Prerequisites: German 103 or equivalent and acceptance in Berlin program 6 credits; Literary/Artistic Analysis, International Studies; offered Fall 2022 · Kiley Kost
  • GERM 267: Catastrophe! Natural Disaster in German Literature

    Are natural disasters ever really natural? In this course, taught in German, we will read works of literature and poetry that portray disaster. Focusing on disaster as the site of interaction between humans and the environment, we will explore and discuss the impact of modern technology, contemporary environmental issues, and the concept of disaster in the shadow of war. Thinking in terms of environmental justice, we will also consider who is impacted by such disasters and in what ways. We will read various genres of literature including works by Hoffmann, Frisch, Wolf, Haushofer and Maron among many others.

    Prerequisites: German 204 or equivalent 6 credits; Literary/Artistic Analysis, International Studies; not offered 2022–2023
  • GERM 274: Weimar Germany: Art, Culture, and the Failure of Democracy

    “…many will say: even 1920 is not so horrible. This is how it is: the human being is a machine, culture is in shreds, education is arrogance, spirit is brutality, stupidity is the norm, and the military is sovereign” (Adolf Behne, reporting on a Dada art exhibit). In this class, taught in German, students examine cultural products and visual media of and about the Weimar Republic to understand a critical time in German history and explore how art has been used to cope with societal turbulence. Note: German majors and minors may complete additional work to count this class toward the 300-level course credit requirement.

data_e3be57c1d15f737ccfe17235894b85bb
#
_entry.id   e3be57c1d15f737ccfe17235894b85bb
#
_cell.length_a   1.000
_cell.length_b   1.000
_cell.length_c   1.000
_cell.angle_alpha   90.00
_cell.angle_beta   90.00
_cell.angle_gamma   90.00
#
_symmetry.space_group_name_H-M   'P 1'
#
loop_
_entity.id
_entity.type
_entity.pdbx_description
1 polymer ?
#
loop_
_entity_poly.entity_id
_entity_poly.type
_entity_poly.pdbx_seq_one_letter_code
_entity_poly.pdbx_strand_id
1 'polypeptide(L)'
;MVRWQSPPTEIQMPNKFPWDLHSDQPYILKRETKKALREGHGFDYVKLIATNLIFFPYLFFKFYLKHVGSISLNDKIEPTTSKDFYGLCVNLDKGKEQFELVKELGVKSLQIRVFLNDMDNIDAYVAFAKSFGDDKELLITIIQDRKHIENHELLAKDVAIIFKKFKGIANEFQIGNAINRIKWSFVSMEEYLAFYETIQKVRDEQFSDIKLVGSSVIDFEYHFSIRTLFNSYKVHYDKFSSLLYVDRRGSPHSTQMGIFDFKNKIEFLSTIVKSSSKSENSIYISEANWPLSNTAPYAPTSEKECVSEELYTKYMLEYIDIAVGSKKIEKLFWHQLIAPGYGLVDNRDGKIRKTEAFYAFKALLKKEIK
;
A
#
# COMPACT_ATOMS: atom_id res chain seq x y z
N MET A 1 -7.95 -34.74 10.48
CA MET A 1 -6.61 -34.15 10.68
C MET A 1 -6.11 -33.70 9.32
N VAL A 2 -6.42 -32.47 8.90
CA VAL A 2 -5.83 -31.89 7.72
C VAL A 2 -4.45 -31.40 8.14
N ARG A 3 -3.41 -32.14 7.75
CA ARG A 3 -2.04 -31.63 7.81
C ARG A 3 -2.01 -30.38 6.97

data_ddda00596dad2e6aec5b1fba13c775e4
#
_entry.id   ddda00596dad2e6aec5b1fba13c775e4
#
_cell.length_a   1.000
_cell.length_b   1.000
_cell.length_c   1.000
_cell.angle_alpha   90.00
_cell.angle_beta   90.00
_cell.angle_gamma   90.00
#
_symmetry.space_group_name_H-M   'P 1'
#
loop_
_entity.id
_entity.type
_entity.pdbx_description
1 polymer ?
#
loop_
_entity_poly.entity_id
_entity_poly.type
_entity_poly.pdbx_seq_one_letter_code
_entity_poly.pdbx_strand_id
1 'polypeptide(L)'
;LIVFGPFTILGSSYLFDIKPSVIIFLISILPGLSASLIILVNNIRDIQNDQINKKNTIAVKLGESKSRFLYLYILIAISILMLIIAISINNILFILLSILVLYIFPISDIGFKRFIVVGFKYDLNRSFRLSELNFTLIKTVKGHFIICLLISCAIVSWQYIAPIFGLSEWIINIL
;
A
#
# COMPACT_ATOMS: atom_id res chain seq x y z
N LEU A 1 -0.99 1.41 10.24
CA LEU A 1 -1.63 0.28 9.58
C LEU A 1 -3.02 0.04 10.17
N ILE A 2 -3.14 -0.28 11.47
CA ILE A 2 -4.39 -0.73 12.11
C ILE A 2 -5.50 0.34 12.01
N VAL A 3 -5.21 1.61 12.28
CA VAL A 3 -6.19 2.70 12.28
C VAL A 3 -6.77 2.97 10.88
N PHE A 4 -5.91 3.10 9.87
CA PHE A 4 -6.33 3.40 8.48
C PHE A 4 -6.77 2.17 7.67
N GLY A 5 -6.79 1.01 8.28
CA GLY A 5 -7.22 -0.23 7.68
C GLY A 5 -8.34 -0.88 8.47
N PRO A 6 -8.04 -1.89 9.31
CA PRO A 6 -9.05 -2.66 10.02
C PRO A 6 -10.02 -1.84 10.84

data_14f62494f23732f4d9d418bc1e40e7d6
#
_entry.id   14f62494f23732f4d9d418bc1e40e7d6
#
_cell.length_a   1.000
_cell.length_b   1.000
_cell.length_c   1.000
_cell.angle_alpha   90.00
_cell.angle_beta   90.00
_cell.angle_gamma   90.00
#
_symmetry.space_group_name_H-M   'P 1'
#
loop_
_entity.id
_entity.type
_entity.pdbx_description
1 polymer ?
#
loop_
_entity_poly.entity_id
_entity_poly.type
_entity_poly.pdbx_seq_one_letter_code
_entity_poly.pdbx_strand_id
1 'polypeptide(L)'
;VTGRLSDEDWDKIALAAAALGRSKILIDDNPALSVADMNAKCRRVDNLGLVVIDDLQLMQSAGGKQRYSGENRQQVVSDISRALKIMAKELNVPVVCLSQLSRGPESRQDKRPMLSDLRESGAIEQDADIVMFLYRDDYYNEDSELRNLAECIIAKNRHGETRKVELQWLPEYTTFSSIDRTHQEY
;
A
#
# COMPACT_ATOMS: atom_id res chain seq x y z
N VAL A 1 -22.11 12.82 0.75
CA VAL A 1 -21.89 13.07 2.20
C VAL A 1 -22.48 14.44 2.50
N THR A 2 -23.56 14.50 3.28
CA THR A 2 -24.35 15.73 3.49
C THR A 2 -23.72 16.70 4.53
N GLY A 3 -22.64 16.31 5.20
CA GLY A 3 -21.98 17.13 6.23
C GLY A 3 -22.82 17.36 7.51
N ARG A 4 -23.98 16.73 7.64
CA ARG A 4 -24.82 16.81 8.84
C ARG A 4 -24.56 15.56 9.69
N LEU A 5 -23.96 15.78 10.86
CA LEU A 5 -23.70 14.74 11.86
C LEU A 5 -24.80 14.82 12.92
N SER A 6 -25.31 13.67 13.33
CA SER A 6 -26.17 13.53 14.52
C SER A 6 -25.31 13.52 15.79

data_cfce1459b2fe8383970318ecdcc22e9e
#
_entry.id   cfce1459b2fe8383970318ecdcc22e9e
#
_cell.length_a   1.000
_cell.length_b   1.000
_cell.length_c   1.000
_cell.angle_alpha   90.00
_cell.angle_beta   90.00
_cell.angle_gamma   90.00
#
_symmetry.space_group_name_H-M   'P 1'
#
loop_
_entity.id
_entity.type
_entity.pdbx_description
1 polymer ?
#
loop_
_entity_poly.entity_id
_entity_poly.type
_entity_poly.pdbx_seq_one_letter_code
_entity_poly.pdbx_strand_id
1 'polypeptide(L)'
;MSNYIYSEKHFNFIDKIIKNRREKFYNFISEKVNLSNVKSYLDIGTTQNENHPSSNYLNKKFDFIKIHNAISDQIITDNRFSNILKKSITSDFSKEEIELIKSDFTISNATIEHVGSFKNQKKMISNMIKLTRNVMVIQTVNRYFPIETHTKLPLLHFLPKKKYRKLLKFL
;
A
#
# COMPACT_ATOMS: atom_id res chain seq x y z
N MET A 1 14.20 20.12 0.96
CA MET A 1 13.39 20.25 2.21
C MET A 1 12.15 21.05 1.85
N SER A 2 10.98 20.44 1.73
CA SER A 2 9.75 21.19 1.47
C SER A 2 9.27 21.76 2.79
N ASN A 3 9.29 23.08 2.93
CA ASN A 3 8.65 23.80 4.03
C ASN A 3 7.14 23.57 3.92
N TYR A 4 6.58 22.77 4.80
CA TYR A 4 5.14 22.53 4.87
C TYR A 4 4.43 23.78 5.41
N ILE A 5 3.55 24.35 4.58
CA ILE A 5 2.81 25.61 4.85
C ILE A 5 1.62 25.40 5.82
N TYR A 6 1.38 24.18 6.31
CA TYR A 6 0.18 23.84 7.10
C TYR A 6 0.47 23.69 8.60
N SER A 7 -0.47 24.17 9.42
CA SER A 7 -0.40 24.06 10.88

Prerequisites: German 204 or equivalent 6 credits; Literary/Artistic Analysis, International Studies; offered Spring 2023 · Kiley Kost
  • GERM 305: Berlin Program: Advanced Composition and Conversation

    This course is designed for students with advanced proficiency in German, who wish to extend their knowledge of German language and culture through reading, discussions, and writing. Students will work on developing the ability to articulate opinions, exchange substantive information and to argue points of view; honing analytic and interpretive writing skills; and expanding their linguistic toolkit. The class format features discussions with grammar exercises interspersed as needed.

    Prerequisites: German 204 or equivalent 6 credits; Does not fulfill a curricular exploration requirement; offered Fall 2022 · Kiley Kost
  • GERM 320: Life under Socialism: Culture and Society in East Germany

    What was life like under “actually existing socialism?” What films, books, music, and other media did people in the German Democratic Republic (or East Germany) consume and how did they cope with their country’s dictatorship? How can the experiences of people—particularly women—living in the GDR provide useful context for contemporary socio-political issues in the United States and beyond? We will discuss topics such as gender equality, education, health care, and queer life in the GDR. Taught in German.

    Prerequisites: German 204 or equivalent 6 credits; Humanistic Inquiry, International Studies; not offered 2022–2023
  • GERM 321: On the Edge: Monsters, Robots, and Cyborgs